“In terms of emotions, there is no doubt Justin was on my mind throughout the game,” Wooer said. “Trina and Conner have been – those are two huge pieces.
“And, a lot of my thoughts are with the seniors,” he continued. “You want to win the game, but also it is your last time with them.”
Wooer has learned a lot from his former players and coaches over the years. He’s become close friends with many of them, going back to his early days of coaching as a student-teacher at Elk Rapids. He also coached at Farewell and Traverse City West, the latter from 2008-2017 after a first tenure at Kingsley. He returned to Kingsley in 2018.
Schueller is among several former players and coaches who have been on Wooer’s coaching staffs over the years. Several continue today.
“I could give you lots of other stories about kids I have had,” Wooer said. “There comes this transition where they turn into such amazing men, you catch yourself every once in a while saying, ‘I want to be like him.’
“You get this huge smile on your face because you’re so proud of them, just like a mother or father would,” Wooer continued. “A coach always looks at his players like they’re part of his family.”
In addition to Conner, current assistants with long-term relationships with Wooer are Tom Kaleita, Kyle Smith, Ryan Zenner, Dan Goethals, Josh Merchant, Jordan Bradford, Steve Klinge, Connor Schueller, Mike Arlt, Larry Mikowski, Bobby Howell, Rob Whims and Jason Morrow.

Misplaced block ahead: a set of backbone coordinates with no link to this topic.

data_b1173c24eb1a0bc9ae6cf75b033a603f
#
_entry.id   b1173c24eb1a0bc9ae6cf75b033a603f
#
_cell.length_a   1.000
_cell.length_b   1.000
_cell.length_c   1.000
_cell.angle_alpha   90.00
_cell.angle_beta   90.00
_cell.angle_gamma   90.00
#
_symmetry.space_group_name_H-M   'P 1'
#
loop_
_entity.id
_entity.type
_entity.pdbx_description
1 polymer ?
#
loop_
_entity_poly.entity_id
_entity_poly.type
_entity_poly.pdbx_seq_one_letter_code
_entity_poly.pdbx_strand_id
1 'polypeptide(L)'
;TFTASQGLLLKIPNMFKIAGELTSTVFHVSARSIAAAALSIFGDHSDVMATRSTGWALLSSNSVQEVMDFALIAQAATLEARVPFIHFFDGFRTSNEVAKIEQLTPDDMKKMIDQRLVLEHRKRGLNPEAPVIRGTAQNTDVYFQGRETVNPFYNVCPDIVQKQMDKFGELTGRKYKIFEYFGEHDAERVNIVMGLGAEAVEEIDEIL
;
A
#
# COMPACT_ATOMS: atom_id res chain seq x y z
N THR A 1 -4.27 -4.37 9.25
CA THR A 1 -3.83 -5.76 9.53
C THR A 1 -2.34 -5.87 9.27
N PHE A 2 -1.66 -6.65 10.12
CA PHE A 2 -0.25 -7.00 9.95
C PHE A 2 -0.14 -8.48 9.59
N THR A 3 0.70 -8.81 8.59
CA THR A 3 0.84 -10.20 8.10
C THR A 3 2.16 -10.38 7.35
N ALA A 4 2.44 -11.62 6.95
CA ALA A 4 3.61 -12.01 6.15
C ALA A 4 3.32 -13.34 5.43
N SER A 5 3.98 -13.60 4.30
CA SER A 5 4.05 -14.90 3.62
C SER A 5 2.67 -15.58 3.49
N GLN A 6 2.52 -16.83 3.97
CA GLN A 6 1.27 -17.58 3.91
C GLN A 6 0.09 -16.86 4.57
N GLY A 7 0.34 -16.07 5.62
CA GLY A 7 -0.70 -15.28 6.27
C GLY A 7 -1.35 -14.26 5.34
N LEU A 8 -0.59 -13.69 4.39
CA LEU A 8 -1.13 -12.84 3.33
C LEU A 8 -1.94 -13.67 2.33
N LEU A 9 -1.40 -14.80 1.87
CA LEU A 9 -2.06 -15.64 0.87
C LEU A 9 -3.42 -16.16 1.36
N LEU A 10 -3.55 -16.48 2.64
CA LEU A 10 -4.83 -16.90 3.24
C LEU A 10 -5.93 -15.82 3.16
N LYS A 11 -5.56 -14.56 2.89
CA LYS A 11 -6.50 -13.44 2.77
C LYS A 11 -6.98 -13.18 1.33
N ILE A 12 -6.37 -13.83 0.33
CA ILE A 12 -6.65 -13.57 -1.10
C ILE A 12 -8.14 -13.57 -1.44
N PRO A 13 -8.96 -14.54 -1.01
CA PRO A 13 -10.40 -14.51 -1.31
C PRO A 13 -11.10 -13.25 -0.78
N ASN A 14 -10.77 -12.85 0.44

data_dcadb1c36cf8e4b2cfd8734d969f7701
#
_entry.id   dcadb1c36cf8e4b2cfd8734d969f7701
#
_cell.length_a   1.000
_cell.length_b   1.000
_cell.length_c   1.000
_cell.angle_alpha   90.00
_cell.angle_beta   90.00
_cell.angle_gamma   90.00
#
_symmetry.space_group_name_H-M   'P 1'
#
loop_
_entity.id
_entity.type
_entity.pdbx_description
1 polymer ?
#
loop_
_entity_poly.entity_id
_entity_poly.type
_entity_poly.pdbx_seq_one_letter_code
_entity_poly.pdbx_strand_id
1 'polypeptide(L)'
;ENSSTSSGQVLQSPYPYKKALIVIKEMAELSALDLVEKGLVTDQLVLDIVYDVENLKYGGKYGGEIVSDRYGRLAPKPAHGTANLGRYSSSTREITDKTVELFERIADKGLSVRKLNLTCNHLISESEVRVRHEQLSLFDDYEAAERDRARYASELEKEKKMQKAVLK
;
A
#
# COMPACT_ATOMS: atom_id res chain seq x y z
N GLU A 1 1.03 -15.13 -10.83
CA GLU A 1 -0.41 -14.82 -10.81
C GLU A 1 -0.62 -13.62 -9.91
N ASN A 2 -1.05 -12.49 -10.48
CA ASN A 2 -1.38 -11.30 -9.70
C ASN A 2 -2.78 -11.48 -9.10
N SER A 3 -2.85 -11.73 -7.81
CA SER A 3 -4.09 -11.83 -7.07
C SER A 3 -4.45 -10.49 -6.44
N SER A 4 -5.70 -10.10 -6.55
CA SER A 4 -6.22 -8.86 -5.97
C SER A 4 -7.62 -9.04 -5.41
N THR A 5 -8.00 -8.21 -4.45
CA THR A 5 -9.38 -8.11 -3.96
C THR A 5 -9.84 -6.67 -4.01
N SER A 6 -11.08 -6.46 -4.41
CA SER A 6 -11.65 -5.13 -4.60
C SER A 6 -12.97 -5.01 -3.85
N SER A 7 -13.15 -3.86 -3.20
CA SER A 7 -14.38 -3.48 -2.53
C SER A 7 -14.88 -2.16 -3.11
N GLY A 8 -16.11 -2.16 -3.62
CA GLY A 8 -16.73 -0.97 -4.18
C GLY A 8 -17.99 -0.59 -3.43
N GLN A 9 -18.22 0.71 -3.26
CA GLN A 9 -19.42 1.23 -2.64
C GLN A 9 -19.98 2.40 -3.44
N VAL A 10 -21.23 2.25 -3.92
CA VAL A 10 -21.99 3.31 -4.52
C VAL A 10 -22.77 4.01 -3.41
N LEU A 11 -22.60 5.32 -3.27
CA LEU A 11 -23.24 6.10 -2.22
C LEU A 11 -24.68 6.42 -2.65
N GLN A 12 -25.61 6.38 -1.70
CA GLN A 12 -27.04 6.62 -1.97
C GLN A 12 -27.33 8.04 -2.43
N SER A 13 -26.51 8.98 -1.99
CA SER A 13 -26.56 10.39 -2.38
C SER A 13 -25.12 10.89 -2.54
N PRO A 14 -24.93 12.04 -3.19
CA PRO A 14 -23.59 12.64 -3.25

This year’s seniors were Jon Pearson, Eli Graves, Skylar Workman, Gavyn Merchant, Max Goethals, Evan Trafford, Bode Bielas, Grant Kolbusz, James Person, Caleb Bott, Trenton Peacock, Noah Scribner and Gavin Dear. They and the coaching staff will be the center of attention as the community celebrates the football team at 7 p.m. this evening in the high school gymnasium.
The seniors probably won’t need VIP parking tonight. But if it would help, Conner would surely make arrangements to utilize Trina’s Touchdown Club. He’d have to add a shuttle though as Rodes Field is about a mile away from the school.
“It feels amazing — I don’t think it really hit any one yet, but I am sure it will,” Conner said. “After we won, it is truly something – it is something else I can’t explain.
“The seniors finally won it the way they were supposed to,” he continued. “It was a good class of seniors.”
Tom Spencer is a longtime MHSAA-registered basketball and soccer official, and former softball and baseball official, and he also has coached in the northern Lower Peninsula area. He previously has written for the Saginaw News, Bay County Sports Page and Midland Daily News. He can be reached at [email protected] with story ideas for Manistee, Wexford, Missaukee, Roscommon, Ogemaw, Iosco, Alcona, Oscoda, Crawford, Kalkaska, Grand Traverse, Benzie, Leelanau, Antrim, Otsego, Montmorency, Alpena, Presque Isle, Cheboygan, Charlevoix and Emmet counties.
PHOTOS (Top) Kingsley students support their classmates during Saturday’s Division 6 Final at Ford Field. (2) Stags assistant coach Conner Schueller watches from the sideline during an Almont run back. (3) Kingsley coach Tim Wooer, in red, prepares to present the championship trophy to his team including Schueller, far right. (4) Trina’s Touchdown Club welcomes members to the VIP lot adjacent to the Kingsley stadium. (Ford Field photos by Hockey Weekly Action Photos; touchdown club photo courtesy of the Kingsley football program.)